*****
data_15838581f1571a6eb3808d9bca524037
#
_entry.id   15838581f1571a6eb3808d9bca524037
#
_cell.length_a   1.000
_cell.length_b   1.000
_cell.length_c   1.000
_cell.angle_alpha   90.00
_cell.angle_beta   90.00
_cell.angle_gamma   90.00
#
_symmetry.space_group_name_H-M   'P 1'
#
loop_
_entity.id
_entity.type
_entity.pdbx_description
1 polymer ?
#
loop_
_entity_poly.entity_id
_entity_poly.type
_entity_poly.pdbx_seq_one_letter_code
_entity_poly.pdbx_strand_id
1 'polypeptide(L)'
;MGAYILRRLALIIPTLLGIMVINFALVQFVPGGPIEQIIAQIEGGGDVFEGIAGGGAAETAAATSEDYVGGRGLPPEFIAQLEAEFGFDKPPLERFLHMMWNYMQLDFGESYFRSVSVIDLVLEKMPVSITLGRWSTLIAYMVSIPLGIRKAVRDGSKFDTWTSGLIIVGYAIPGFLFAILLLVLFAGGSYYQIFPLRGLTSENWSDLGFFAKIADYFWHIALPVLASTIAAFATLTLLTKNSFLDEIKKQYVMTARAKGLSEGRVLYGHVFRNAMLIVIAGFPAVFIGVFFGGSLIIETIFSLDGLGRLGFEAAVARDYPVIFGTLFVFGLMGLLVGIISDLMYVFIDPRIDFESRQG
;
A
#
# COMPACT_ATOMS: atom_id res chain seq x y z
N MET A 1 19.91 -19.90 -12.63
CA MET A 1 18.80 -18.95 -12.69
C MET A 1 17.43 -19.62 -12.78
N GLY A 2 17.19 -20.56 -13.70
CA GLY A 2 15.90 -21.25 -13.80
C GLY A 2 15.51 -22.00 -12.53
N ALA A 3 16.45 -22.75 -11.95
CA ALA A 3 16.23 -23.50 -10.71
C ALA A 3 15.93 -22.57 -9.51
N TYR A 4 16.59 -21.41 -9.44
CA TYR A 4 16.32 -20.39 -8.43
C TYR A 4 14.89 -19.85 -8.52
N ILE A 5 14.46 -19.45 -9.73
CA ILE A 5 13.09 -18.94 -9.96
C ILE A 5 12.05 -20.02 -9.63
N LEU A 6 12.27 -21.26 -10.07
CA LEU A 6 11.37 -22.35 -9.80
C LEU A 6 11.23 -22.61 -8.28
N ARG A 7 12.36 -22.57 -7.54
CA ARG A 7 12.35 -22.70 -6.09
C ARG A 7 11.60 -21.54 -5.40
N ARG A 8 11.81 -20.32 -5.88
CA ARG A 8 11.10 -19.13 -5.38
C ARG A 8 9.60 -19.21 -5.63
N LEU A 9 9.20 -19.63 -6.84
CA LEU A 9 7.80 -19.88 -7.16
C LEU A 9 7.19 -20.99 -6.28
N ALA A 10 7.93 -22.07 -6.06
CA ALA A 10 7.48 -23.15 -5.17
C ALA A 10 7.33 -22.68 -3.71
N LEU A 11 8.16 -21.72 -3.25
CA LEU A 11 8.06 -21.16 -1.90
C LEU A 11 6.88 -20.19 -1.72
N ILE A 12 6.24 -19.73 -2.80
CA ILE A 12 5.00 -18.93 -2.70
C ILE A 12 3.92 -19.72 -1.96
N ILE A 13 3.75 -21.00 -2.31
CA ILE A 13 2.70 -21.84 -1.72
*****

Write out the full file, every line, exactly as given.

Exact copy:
data_15838581f1571a6eb3808d9bca524037
#
_entry.id   15838581f1571a6eb3808d9bca524037
#
_cell.length_a   1.000
_cell.length_b   1.000
_cell.length_c   1.000
_cell.angle_alpha   90.00
_cell.angle_beta   90.00
_cell.angle_gamma   90.00
#
_symmetry.space_group_name_H-M   'P 1'
#
loop_
_entity.id
_entity.type
_entity.pdbx_description
1 polymer ?
#
loop_
_entity_poly.entity_id
_entity_poly.type
_entity_poly.pdbx_seq_one_letter_code
_entity_poly.pdbx_strand_id
1 'polypeptide(L)'
;MGAYILRRLALIIPTLLGIMVINFALVQFVPGGPIEQIIAQIEGGGDVFEGIAGGGAAETAAATSEDYVGGRGLPPEFIAQLEAEFGFDKPPLERFLHMMWNYMQLDFGESYFRSVSVIDLVLEKMPVSITLGRWSTLIAYMVSIPLGIRKAVRDGSKFDTWTSGLIIVGYAIPGFLFAILLLVLFAGGSYYQIFPLRGLTSENWSDLGFFAKIADYFWHIALPVLASTIAAFATLTLLTKNSFLDEIKKQYVMTARAKGLSEGRVLYGHVFRNAMLIVIAGFPAVFIGVFFGGSLIIETIFSLDGLGRLGFEAAVARDYPVIFGTLFVFGLMGLLVGIISDLMYVFIDPRIDFESRQG
;
A
#
# COMPACT_ATOMS: atom_id res chain seq x y z
N MET A 1 19.91 -19.90 -12.63
CA MET A 1 18.80 -18.95 -12.69
C MET A 1 17.43 -19.62 -12.78
N GLY A 2 17.19 -20.56 -13.70
CA GLY A 2 15.90 -21.25 -13.80
C GLY A 2 15.51 -22.00 -12.53
N ALA A 3 16.45 -22.75 -11.95
CA ALA A 3 16.23 -23.50 -10.71
C ALA A 3 15.93 -22.57 -9.51
N TYR A 4 16.59 -21.41 -9.44
CA TYR A 4 16.32 -20.39 -8.43
C TYR A 4 14.89 -19.85 -8.52
N ILE A 5 14.46 -19.45 -9.73
CA ILE A 5 13.09 -18.94 -9.96
C ILE A 5 12.05 -20.02 -9.63
N LEU A 6 12.27 -21.26 -10.07
CA LEU A 6 11.37 -22.35 -9.80
C LEU A 6 11.23 -22.61 -8.28
N ARG A 7 12.36 -22.57 -7.54
CA ARG A 7 12.35 -22.70 -6.09
C ARG A 7 11.60 -21.54 -5.40
N ARG A 8 11.81 -20.32 -5.88
CA ARG A 8 11.10 -19.13 -5.38
C ARG A 8 9.60 -19.21 -5.63
N LEU A 9 9.20 -19.63 -6.84
CA LEU A 9 7.80 -19.88 -7.16
C LEU A 9 7.19 -20.99 -6.28
N ALA A 10 7.93 -22.07 -6.06
CA ALA A 10 7.48 -23.15 -5.17
C ALA A 10 7.33 -22.68 -3.71
N LEU A 11 8.16 -21.72 -3.25
CA LEU A 11 8.06 -21.16 -1.90
C LEU A 11 6.88 -20.19 -1.72
N ILE A 12 6.24 -19.73 -2.80
CA ILE A 12 5.00 -18.93 -2.70
C ILE A 12 3.92 -19.72 -1.96
N ILE A 13 3.75 -21.00 -2.31
CA ILE A 13 2.70 -21.84 -1.72